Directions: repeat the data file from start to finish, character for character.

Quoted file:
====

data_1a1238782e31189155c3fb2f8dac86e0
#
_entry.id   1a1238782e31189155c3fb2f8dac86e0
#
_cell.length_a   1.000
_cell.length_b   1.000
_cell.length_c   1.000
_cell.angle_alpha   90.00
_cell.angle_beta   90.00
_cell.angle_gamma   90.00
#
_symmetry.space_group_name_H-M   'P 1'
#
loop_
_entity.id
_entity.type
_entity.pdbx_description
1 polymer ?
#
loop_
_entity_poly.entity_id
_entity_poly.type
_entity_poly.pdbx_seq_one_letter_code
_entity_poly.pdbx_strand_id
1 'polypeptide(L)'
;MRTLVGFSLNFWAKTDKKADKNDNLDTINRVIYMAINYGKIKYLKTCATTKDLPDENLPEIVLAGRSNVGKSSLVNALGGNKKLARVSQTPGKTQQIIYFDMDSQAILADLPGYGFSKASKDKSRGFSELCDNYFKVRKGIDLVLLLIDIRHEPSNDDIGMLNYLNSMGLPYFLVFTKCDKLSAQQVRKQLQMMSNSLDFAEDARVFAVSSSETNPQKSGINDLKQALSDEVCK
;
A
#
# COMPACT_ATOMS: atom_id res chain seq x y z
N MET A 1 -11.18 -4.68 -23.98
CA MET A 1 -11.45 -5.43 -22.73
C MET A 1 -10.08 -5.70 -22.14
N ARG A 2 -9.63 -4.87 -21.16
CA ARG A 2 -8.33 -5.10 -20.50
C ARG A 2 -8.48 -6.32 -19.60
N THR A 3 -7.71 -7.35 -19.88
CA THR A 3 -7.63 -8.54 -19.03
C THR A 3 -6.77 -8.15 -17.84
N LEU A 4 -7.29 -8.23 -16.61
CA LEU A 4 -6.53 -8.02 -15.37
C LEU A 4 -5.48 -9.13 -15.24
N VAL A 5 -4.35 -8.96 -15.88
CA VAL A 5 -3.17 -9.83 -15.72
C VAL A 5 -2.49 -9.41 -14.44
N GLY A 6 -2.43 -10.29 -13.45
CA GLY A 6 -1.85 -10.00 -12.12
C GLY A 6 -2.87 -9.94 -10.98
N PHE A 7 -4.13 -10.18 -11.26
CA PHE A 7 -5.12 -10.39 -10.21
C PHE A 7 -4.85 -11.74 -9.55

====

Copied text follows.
data_1a1238782e31189155c3fb2f8dac86e0
#
_entry.id   1a1238782e31189155c3fb2f8dac86e0
#
_cell.length_a   1.000
_cell.length_b   1.000
_cell.length_c   1.000
_cell.angle_alpha   90.00
_cell.angle_beta   90.00
_cell.angle_gamma   90.00
#
_symmetry.space_group_name_H-M   'P 1'
#
loop_
_entity.id
_entity.type
_entity.pdbx_description
1 polymer ?
#
loop_
_entity_poly.entity_id
_entity_poly.type
_entity_poly.pdbx_seq_one_letter_code
_entity_poly.pdbx_strand_id
1 'polypeptide(L)'
;MRTLVGFSLNFWAKTDKKADKNDNLDTINRVIYMAINYGKIKYLKTCATTKDLPDENLPEIVLAGRSNVGKSSLVNALGGNKKLARVSQTPGKTQQIIYFDMDSQAILADLPGYGFSKASKDKSRGFSELCDNYFKVRKGIDLVLLLIDIRHEPSNDDIGMLNYLNSMGLPYFLVFTKCDKLSAQQVRKQLQMMSNSLDFAEDARVFAVSSSETNPQKSGINDLKQALSDEVCK
;
A
#
# COMPACT_ATOMS: atom_id res chain seq x y z
N MET A 1 -11.18 -4.68 -23.98
CA MET A 1 -11.45 -5.43 -22.73
C MET A 1 -10.08 -5.70 -22.14
N ARG A 2 -9.63 -4.87 -21.16
CA ARG A 2 -8.33 -5.10 -20.50
C ARG A 2 -8.48 -6.32 -19.60
N THR A 3 -7.71 -7.35 -19.88
CA THR A 3 -7.63 -8.54 -19.03
C THR A 3 -6.77 -8.15 -17.84
N LEU A 4 -7.29 -8.23 -16.61
CA LEU A 4 -6.53 -8.02 -15.37
C LEU A 4 -5.48 -9.13 -15.24
N VAL A 5 -4.35 -8.96 -15.88
CA VAL A 5 -3.17 -9.83 -15.72
C VAL A 5 -2.49 -9.41 -14.44
N GLY A 6 -2.43 -10.29 -13.45
CA GLY A 6 -1.85 -10.00 -12.12
C GLY A 6 -2.87 -9.94 -10.98
N PHE A 7 -4.13 -10.18 -11.26
CA PHE A 7 -5.12 -10.39 -10.21
C PHE A 7 -4.85 -11.74 -9.55